DOUBLE BONUS: All apologies to Deathspell Omega fans, but the best metal band in France is Mondeville’s Blut Aus Nord, and it has been since the release of 2003’s phenomenal The Work Which Transforms God. 777 – Sect(s), their new release, is due out in next week, on Candlelight in the U.S., and it’s the first of a proposed series of three albums the band is set to release in 2011. There are worse things in the world to look forward to in this world than a trilogy of BAN albums, and if nothing else, Sect(s) leaves the listener curious as to where it’s all going to end up. It’s a very odd album in their catalog; while the songs (all entitled “Epitome”) feature a number of familiar elements – screeching, vertiginous guitars; ambient washes of droning noise; a chilly, despairing sense of space – it fits no predictable spot in the band’s catalog. The song structures, with their bursts of devastating riffing and cavernous drums, recall The Work Which Transforms God, but with a much more stripped-down, basic approach. The speed of the album is significantly slower than their last few efforts, as if they’re deliberately taking their time in establishing what they want to do. And the blend of ambient, draining waves of sound and intense, almost industrial ferociousness is way out of whack, leaning very heavily towards the former and quite far away from the latter. I’m not quite sure where I sit with this one yet; it’s certainly not bad, but it’s so unpredictable that it’s hard to analyze as a complete piece of music. It might not be possible to fully apprehend Sect(s) until the entire 777 series is complete; if one thing can be said about it, it’s that it has the feel of an establishing moment, a table-setter for something more complex. But if the worst that can be said of it is that it’s merely the first step into something greater, something that requires full attention to three albums from this astonishing band, that’s not too bad.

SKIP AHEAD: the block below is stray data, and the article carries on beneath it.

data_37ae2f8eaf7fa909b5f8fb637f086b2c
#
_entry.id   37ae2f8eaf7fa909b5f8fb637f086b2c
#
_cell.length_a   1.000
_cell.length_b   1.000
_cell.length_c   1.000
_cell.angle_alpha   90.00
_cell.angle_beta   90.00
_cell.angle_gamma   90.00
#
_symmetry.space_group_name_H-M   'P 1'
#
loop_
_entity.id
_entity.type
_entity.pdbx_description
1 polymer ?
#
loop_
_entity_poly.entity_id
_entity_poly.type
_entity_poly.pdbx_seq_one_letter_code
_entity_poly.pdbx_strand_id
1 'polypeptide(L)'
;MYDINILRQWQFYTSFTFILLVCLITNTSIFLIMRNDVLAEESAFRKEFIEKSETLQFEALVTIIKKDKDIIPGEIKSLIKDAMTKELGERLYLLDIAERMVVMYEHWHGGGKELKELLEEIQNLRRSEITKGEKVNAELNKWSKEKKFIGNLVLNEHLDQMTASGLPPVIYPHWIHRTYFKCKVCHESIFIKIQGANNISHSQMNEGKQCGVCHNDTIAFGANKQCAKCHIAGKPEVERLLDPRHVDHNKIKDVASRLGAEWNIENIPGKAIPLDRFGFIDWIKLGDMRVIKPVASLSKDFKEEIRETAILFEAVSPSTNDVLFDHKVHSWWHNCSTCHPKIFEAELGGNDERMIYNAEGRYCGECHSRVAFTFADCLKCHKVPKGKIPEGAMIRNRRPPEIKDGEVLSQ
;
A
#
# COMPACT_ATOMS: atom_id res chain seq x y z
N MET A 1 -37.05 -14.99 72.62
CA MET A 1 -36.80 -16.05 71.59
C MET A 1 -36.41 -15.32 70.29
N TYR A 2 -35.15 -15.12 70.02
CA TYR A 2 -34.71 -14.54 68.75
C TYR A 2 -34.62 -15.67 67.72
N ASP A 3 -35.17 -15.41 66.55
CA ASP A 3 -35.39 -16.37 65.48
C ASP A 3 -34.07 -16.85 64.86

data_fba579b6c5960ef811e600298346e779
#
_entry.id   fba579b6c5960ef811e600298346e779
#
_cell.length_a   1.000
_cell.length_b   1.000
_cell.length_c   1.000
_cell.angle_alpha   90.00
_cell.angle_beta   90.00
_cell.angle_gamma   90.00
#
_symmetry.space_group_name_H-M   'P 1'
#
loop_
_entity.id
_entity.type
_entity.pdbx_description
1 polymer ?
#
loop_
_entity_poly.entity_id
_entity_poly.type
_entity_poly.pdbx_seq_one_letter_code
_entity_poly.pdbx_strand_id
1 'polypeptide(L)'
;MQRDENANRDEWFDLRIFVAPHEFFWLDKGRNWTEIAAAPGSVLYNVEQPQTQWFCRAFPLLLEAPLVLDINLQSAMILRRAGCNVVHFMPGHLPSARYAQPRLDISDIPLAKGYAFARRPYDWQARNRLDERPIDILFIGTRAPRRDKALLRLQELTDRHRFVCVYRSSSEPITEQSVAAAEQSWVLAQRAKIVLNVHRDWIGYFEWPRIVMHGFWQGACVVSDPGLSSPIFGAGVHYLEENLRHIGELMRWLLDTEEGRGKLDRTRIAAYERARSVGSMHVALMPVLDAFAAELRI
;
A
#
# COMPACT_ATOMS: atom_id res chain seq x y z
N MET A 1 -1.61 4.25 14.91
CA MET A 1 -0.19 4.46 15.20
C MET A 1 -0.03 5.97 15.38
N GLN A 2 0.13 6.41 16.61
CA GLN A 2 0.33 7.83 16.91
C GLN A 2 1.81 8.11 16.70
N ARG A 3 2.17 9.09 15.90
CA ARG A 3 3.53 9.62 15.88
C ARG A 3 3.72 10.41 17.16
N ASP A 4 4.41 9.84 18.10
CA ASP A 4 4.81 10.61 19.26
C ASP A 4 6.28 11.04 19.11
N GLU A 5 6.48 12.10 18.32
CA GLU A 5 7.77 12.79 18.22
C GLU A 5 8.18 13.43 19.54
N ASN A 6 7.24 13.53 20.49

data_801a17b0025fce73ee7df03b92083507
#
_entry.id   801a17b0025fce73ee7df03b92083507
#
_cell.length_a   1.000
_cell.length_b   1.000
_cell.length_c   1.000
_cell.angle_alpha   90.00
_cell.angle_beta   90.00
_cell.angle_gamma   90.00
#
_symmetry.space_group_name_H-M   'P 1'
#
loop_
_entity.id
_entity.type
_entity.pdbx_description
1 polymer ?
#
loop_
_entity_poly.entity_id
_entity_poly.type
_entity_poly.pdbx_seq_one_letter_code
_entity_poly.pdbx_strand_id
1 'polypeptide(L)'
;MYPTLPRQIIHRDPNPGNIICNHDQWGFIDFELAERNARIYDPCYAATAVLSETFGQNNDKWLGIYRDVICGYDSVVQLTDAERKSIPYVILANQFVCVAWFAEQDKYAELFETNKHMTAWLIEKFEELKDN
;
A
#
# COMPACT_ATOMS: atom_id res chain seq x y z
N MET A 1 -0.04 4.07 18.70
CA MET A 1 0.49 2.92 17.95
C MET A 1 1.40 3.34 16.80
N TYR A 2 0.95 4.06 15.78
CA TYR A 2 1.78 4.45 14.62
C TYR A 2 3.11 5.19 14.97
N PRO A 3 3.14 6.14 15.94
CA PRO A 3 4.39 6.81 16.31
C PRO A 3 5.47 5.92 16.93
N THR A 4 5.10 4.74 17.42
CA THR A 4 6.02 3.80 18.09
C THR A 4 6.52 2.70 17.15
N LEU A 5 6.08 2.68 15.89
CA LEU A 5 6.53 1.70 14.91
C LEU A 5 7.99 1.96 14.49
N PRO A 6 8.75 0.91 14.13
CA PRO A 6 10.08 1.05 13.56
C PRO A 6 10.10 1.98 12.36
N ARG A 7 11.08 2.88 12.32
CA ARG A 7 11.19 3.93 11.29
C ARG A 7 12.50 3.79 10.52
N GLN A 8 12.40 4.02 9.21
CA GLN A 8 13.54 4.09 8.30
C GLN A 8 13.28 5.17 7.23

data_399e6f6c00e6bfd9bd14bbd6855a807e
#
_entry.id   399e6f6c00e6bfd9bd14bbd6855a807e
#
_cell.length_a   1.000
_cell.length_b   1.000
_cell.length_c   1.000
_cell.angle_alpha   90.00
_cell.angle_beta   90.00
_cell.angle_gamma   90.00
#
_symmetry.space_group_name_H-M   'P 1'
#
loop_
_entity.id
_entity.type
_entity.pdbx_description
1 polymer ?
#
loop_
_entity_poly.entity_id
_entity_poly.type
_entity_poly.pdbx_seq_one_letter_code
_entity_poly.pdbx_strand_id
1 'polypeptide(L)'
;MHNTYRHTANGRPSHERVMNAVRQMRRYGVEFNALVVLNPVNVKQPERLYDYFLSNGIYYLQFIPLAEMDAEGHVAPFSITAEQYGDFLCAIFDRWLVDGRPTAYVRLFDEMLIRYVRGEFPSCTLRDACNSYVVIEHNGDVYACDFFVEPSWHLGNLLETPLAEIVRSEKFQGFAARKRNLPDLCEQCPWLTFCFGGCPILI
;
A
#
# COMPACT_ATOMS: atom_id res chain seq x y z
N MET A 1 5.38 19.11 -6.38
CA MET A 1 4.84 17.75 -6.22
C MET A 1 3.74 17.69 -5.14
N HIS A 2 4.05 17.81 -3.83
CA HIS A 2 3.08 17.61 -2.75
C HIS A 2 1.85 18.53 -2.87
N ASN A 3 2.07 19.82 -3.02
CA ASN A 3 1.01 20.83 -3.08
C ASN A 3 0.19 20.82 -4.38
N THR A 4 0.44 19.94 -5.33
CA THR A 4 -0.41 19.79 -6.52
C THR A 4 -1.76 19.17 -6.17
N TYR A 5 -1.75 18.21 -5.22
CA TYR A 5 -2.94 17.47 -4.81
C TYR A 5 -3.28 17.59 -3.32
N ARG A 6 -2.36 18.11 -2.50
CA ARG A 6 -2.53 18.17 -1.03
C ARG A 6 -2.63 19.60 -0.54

TRIPLE KITTY BONUS: Whether it’s age, infirmity, or just a steady diet of prison beatings, something has happened to former black metal murderkind Varg Vikernes since he became a free man. Belus, the first post-prison Burzum release, was a huge disappointment to those who had loved his early black metal savagery, and even some of those who liked his more folky, ambient tendencies found it a bit gutless. I thought it was a gassy failure – not his first, but certainly his worst – and I had an equally bad feeling about Fallen, out today from Byelobog Productions. The cover, certainly the fruitiest object ever to be associated with ol’ Varg, didn’t do much to alleviate my fears, nor did the rambling ambient noodling that opens and closes the album. That said, while this certainly isn’t a must-own record, or even a particularly good one, it shows enough flashes of the man’s former greatness to make you think he’s still god a good album in him, even if it isn’t this one. There are some powerful riffs on Fallen, “Jeg Faller” and “Valen” in particular, that showcase Varg’s guitar-playing skills, which can still surprise you at times, and he’s mostly abandoned the gormless folksy vocals he favored on Belus for a return to his sore-throat roar of the 1990s. (If there are any signs of his grotty racial and political beliefs in the lyrics of Fallen, I couldn’t be bothered to suss them out, and anyone who considers them a real issue likely isn’t buying any Burzum records anyway.) There’s really nothing exceptional happening here, and real Burzum fans can easily pass it buy in favor of giving Det Som en Gang Var another spin. But there’s just enough of the artist he sued to be to make it all the more frustrating.
Mirrored from LEONARD PIERCE DOT COM.